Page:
Chapter

Hermeneutics. Interpretation and Its Validity

Karol Berger

in A Theory of Art

Published in print December 1999 | ISBN: 9780195128604
Published online February 2006 | e-ISBN: 9780199785803 | DOI: http://dx.doi.org/10.1093/0195128605.003.0006
 Hermeneutics. Interpretation and Its Validity

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No interpretation can escape the need to use figurative language of some sort: not even the closest of reading, paraphrase, or analysis where we stay within the confines of the interpreted artworld itself (text) and elucidate its internal structure, and certainly not the interpretation proper in which the results of analysis are confronted and compared with other represented and interpreted worlds so that the significance of the interpreted work for its author and his audience may emerge. To interpret is to invent new metaphors, but an interpreted artworld is not only a metaphor, it is also a metonymy. In an artworld, a visible or audible fragment implies a much larger, hidden whole; a whole way of life, of acting and suffering, and it is a job of the critic to bring this hidden whole out into the open. Based on the pragmatist’s rather than the fundamentalist’s side in the dispute over what constitutes a valid interpretation, it is argued that all we need are art interpretations that persuade us because like interpretations we provisionally accept in all other domains, they are consistent with lots of other beliefs we hold. They allow us to use the interpreted artworld as we want to use it, to amuse and to edify us. This position is qualified by showing that there are kinds of interpretation where it is proper to raise the issue of legitimacy and not to be satisfied with persuasion alone. In particular, it is shown that the pragmatic view of the nature of interpretation is compatible with a hermeneutic practice that appeals to the rules and constraints of the social practice within the framework of which the interpreted object has been made when construing the meaning of this object, and that insists on the primacy of the interpretation of meaning as a prerequisite to any criticism of significance.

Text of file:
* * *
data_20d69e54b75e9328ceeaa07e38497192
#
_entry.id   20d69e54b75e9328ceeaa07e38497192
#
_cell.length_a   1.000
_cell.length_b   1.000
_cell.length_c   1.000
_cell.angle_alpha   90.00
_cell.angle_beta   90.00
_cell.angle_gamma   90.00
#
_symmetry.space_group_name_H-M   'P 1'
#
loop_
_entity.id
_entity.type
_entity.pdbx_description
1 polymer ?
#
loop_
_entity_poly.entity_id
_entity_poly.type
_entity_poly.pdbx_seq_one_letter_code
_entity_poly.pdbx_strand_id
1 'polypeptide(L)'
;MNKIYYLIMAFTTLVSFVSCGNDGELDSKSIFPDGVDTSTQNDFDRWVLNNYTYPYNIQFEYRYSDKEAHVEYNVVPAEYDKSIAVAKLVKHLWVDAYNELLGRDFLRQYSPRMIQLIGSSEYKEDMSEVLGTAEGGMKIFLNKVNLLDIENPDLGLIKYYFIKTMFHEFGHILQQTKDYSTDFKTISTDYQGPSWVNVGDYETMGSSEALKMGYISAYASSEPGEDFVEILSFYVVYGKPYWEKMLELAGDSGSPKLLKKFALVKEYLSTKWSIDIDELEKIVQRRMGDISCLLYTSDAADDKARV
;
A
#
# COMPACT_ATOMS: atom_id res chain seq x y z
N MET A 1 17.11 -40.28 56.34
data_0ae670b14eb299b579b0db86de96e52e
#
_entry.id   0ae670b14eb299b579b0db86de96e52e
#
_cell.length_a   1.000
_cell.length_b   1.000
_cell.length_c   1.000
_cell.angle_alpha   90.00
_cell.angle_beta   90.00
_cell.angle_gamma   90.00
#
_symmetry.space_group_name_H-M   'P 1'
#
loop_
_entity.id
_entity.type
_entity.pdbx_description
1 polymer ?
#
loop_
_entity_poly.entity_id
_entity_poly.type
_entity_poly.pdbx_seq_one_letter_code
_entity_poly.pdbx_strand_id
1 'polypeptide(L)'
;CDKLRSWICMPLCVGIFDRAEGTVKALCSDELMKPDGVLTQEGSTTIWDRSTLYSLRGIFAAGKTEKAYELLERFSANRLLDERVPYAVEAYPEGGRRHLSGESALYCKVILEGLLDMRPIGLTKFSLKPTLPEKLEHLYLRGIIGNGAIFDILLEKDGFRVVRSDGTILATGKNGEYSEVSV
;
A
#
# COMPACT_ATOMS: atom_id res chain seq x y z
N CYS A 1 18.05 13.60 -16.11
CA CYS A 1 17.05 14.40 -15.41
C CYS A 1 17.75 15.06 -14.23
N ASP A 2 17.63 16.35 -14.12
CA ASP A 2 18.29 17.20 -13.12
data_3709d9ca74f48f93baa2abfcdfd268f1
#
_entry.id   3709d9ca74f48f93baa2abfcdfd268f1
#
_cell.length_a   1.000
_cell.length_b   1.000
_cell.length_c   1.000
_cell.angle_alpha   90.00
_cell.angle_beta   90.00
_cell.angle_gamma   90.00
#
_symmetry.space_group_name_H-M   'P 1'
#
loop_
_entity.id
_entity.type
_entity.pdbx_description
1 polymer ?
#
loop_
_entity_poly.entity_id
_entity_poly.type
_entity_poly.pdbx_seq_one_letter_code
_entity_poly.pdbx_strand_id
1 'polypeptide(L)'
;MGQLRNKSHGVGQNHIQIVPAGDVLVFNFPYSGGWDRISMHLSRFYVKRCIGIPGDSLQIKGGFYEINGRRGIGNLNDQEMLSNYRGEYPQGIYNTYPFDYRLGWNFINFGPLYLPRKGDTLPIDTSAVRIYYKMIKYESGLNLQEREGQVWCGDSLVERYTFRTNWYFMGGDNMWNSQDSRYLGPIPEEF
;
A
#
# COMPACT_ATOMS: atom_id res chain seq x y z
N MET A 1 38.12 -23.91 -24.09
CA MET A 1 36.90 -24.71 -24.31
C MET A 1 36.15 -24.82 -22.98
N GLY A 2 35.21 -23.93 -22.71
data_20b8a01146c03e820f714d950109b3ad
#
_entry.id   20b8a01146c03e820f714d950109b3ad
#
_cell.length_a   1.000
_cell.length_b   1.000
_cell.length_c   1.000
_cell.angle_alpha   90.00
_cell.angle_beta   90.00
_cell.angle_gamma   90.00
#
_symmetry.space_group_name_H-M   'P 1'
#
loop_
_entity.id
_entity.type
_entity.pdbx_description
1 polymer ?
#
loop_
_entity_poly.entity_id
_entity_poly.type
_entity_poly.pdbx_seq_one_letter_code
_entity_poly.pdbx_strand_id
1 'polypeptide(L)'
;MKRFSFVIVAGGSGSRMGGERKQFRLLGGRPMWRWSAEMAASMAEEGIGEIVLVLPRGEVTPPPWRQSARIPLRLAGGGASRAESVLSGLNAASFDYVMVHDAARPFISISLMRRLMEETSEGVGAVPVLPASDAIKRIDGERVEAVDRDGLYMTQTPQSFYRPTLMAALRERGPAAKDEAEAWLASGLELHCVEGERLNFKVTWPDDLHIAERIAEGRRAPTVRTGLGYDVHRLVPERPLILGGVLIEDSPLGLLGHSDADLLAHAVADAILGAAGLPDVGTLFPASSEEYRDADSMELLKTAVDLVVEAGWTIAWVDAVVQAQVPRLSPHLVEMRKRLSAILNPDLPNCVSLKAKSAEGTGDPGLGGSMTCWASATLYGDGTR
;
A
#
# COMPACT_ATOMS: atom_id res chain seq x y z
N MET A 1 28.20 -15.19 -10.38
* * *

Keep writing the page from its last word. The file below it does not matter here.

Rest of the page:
Keywords: hermeneutics; analysis; interpretation; validity; meaning; significance; metaphor; metonymy; text; context

Chapter.  12077 words. 

Subjects: Aesthetics and Philosophy of Art

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